Ralph Melton (ralphmelton) wrote,
Ralph Melton

Thanksgiving in Myrtle Beach

I have not been LJing as much as I'd like. Herewith a quick summary of our Thanksgiving.

Lori has a large extended family, and this year, they decided to have a family reunion in Myrtle Beach, with off-season rates for lodging.

We flinched at flying, because of the cost and because of the madness of flying on the Wednesday before Thanksgiving. (And Lori caviled at asking her new boss for time off then, so we would be leaving after she got out at noon on Wednesday.) So we drove down. But we had to finish packing before we could leave, so we got off around 2pm.

It was a long drive, so we sacrificed Roadfooding for places we could easily reach from the interstate. In Fayetteville, West Virginia, we stopped at Tudor's Biscuit World (my country ham biscuit was really pretty tasty). In the restaurant, we asked about a picture of an old billboard, and ended up with a long discussion with the fire chief of Fayetteville about the creepy story of how five of the Sodder's children disappeared in the Christmas eve fire. (http://www.npr.org/templates/story/story.php?storyId=5067563 has a reasonable summary and a picture of the billboard; other websites added more lurid and potentially dubious details.)

We stopped again near midnight at a Waffle House, where Lori had an undistinguished hamburger and I enjoyed the "all the way" hash browns. I found a bit of a second wind and managed to finish the drive to Myrtle Beach, arriving around 2:30 am.

We had a very nice suite; it had a room for each of the three couples, a reasonably complete kitchen, and a balcony looking out onto the beach.


Brunch at the Spring House, late enough that we had to plead for them to serve us breakfast food instead of the Thanksgiving menu. I think I had biscuits and gravy.

Took a walk on the beach. Of the beaches I've experienced firsthand (not all that many), this is one that conforms most to my mental image of beaches, with broad flat sand instead of big rocks.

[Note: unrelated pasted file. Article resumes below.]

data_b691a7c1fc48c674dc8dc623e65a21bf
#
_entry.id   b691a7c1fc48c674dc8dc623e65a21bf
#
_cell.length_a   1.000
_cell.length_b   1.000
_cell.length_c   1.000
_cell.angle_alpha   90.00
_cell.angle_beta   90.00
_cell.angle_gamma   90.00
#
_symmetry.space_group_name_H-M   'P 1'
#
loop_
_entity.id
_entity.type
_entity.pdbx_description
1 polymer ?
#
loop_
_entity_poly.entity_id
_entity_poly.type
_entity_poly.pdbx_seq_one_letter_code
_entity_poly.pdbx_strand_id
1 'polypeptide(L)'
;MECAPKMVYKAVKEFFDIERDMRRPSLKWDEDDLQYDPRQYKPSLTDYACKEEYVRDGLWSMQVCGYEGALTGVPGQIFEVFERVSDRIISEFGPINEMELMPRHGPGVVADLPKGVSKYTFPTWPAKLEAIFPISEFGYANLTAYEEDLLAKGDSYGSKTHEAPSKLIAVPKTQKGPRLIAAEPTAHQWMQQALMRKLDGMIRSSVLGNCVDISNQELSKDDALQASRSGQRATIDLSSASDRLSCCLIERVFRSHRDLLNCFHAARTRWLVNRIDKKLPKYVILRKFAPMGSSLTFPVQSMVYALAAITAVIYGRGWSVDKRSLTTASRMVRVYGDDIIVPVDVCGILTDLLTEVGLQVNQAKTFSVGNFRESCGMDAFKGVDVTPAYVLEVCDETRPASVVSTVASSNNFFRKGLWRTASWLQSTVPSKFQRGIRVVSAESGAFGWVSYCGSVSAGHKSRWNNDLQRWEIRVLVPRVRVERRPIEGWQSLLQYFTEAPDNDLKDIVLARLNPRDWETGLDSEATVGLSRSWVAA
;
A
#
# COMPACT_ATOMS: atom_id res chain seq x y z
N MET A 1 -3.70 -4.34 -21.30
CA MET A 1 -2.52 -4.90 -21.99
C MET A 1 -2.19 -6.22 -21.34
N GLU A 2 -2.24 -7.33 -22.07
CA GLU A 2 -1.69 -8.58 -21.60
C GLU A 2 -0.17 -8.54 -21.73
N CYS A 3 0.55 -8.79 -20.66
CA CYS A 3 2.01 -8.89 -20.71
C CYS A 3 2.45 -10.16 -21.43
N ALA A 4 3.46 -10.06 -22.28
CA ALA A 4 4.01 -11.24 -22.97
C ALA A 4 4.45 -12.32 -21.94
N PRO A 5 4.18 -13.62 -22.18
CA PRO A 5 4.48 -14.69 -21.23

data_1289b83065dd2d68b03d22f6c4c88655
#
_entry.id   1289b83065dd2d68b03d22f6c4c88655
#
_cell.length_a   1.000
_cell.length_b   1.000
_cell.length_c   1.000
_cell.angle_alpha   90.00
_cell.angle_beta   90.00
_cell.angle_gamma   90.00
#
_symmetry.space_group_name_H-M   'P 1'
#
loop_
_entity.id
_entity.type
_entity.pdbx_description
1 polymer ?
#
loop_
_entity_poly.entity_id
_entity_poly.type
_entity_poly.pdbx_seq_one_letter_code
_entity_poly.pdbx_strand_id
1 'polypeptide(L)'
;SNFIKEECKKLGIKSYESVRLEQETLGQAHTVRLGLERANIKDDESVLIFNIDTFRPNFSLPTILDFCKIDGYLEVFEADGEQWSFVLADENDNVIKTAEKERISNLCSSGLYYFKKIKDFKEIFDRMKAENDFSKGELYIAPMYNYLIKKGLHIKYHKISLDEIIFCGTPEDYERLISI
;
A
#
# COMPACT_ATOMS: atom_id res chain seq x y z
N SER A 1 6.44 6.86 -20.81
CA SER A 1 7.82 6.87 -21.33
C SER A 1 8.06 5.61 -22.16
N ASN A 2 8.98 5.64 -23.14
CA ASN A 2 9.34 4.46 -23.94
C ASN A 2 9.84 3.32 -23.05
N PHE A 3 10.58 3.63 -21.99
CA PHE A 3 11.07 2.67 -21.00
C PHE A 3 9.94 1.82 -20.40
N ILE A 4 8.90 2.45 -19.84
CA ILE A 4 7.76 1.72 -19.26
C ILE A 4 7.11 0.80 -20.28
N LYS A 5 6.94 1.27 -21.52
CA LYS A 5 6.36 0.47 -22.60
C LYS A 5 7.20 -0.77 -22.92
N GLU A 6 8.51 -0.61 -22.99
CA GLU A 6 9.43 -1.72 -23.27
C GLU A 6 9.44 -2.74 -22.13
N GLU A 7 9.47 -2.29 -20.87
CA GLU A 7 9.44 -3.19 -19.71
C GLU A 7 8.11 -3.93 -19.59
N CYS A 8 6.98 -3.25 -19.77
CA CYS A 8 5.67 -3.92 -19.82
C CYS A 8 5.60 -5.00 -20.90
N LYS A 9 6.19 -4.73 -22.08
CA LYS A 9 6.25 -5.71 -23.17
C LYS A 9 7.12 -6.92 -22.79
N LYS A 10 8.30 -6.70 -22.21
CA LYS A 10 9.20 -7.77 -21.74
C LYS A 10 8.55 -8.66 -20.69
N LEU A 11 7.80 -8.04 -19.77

Thanksgiving dinner was a buffet at Magnolia's, the restaurant associated with the hotel. By my judgment, about 20% of the items on the menu were good, and the rest fair. This is probably about what you can expect from a buffet.

We didn't manage to play for the family miniature golf championship at Lost Mine Miniature Golf until the evening. I shot a 51, six strokes above the winning score.


Les, Paul, and I went off to Wilmington, NC to tour the USS North Carolina Memorial. It's pretty impressive - it was essentially an industrial plant that could float and fire 16-inch shells 20 miles.

Dinner at Magnolia's again, because we could get the upstairs room again for karaoke and a crowd.


We joined a bunch of cousins for Wonderworks, which is more or less a for-profit science museum with even more of an emphasis on flash and glitz over building scientific appreciation. Coolest bits: the hurricane simulator, the ropes course (which gave me some alarming moments), and the family laser tag game.

One last big dinner at Bonefish Grill, a chain where I seemed least satisfied among all the family.

Played miniature golf with Lori and Paul at Mount Atlanticus miniature golf. It was a fun course, but I was disappointed not to encounter any moving hazards in either miniature golf game.


Started the drive back with breakfast at the Spring House. I had creamed chipped beef on toast (S.O.S.) for the first time, and enjoyed it.

Stopped at a roadside stand because they advertised boiled peanuts, a Southern specialty that I'd never tried. They tasted very leguminous, like very firm black-eyed peas.

Because we'd prioritized family over Roadfood for so many meals, I really wanted to find some Roadfood barbecue in North Carolina on our way back home. But I didn't call ahead, and so I got travelin-manned at Wink's King of Barbecue. Sunday in North Carolina is a bad time for barbecue—all these devout god-fearing pitmasters are very inconvenient for a barbecue-seeking sinner like me. We finally ended up at Hill's Lexington Barbecue, where the pork was pretty good but the chicken was so old and dry that Lori had to send it back.

Lori started to get sick on the way home, so I did about ten hours of the driving. It wasn't as bad as the late drive down, but I was eager to stop driving by the time we got home.
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